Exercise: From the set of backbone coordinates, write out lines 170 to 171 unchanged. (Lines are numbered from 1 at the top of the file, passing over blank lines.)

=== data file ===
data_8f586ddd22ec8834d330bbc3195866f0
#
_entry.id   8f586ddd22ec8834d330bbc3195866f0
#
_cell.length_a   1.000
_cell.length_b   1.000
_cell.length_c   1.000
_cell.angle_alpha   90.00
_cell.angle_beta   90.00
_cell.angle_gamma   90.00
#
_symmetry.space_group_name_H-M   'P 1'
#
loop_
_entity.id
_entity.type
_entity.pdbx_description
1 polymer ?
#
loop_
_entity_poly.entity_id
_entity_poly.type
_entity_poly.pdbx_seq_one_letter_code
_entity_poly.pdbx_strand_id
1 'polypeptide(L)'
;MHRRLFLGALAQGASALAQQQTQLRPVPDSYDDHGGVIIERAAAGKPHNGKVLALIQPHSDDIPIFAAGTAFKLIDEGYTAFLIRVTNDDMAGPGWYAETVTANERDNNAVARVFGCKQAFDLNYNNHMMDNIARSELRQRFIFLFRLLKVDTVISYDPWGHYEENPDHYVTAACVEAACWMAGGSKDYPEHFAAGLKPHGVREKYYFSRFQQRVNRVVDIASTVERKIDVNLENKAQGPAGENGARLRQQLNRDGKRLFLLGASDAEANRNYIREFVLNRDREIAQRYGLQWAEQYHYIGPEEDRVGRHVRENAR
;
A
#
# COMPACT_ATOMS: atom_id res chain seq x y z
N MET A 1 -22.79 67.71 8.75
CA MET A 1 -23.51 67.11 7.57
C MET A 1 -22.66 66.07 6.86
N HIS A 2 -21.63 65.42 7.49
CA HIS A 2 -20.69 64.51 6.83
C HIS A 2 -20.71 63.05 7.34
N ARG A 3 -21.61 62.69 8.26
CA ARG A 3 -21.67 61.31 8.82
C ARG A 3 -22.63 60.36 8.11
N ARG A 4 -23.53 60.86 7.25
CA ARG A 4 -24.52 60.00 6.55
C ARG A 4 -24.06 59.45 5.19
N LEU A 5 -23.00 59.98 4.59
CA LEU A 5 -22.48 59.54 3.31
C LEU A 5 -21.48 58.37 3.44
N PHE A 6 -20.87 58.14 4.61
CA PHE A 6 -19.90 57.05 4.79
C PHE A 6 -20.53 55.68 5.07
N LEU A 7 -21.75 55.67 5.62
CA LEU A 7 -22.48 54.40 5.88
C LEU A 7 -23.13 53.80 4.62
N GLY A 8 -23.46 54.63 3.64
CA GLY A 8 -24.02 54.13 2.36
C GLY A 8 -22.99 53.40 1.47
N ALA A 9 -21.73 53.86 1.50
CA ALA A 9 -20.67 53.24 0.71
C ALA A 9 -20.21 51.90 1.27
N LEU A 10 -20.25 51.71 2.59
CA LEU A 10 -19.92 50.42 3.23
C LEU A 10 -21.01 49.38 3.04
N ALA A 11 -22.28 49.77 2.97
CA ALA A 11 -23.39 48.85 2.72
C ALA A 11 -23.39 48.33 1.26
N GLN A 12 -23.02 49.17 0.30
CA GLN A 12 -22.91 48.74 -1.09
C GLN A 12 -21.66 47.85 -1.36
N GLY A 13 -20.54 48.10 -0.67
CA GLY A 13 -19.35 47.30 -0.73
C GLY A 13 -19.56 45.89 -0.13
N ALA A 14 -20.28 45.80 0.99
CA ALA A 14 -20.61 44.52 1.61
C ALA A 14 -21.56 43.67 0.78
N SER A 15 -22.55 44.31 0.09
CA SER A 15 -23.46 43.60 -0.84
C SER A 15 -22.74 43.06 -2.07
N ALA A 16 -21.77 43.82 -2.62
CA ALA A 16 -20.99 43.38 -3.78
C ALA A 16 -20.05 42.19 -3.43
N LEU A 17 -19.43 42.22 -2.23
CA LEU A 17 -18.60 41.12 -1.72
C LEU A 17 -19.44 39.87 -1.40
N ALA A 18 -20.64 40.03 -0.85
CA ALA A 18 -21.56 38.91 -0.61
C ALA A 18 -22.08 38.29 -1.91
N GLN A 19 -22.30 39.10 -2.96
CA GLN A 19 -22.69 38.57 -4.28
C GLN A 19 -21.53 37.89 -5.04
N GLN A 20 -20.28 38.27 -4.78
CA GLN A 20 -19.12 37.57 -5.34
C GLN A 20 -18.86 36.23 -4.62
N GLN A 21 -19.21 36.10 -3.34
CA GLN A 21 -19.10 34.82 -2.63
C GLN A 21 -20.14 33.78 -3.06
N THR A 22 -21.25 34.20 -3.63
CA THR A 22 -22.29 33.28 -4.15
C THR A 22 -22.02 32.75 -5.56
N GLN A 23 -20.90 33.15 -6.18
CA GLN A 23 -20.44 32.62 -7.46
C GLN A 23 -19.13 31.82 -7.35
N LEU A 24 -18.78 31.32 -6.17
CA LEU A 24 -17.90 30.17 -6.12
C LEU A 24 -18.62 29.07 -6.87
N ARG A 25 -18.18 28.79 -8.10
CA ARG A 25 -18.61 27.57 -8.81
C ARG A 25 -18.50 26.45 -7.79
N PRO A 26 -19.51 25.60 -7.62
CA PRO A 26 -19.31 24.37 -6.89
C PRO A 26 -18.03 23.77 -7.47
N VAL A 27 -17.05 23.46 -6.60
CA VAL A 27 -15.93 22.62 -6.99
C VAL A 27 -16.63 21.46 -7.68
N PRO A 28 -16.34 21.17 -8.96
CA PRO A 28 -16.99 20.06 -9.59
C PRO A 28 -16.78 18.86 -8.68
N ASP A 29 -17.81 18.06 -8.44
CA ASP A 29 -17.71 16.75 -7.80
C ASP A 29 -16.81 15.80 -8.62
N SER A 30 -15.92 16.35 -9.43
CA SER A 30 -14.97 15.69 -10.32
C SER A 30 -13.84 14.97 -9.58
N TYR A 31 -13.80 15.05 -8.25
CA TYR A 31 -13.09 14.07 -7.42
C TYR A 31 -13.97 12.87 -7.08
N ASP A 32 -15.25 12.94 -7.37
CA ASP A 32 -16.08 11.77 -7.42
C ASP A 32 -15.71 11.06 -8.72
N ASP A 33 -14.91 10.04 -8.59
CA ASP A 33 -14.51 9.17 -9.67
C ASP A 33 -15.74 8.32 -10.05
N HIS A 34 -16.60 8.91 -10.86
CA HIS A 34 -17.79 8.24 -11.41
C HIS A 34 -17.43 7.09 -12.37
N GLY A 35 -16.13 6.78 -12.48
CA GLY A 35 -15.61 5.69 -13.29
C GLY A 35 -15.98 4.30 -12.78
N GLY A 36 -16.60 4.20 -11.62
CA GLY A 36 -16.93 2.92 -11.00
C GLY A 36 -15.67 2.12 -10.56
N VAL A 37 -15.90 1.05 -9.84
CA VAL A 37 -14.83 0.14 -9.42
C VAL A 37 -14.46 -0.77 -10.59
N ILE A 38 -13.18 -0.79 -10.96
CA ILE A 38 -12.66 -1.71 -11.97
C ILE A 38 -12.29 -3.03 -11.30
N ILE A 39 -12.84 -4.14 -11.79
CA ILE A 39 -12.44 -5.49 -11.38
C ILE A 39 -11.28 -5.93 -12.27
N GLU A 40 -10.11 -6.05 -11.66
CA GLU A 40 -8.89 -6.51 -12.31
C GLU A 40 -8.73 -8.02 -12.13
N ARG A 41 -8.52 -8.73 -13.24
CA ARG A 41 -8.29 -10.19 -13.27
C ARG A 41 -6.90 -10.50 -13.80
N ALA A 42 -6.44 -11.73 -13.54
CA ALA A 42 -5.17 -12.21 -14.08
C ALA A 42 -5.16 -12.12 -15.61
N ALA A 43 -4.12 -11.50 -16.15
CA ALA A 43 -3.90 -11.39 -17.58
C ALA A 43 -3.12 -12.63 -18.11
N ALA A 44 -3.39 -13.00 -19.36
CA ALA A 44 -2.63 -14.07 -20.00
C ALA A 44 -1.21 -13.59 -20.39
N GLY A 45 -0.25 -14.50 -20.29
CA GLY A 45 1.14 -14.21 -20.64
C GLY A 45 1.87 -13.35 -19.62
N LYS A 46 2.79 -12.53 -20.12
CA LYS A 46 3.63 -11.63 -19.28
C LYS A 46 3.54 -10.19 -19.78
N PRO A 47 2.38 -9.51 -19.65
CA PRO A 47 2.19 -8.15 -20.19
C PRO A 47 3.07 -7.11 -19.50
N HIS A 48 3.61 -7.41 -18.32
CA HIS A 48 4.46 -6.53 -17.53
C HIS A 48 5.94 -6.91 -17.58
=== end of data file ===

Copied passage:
CA PRO A 47 2.19 -8.15 -20.19
C PRO A 47 3.07 -7.11 -19.50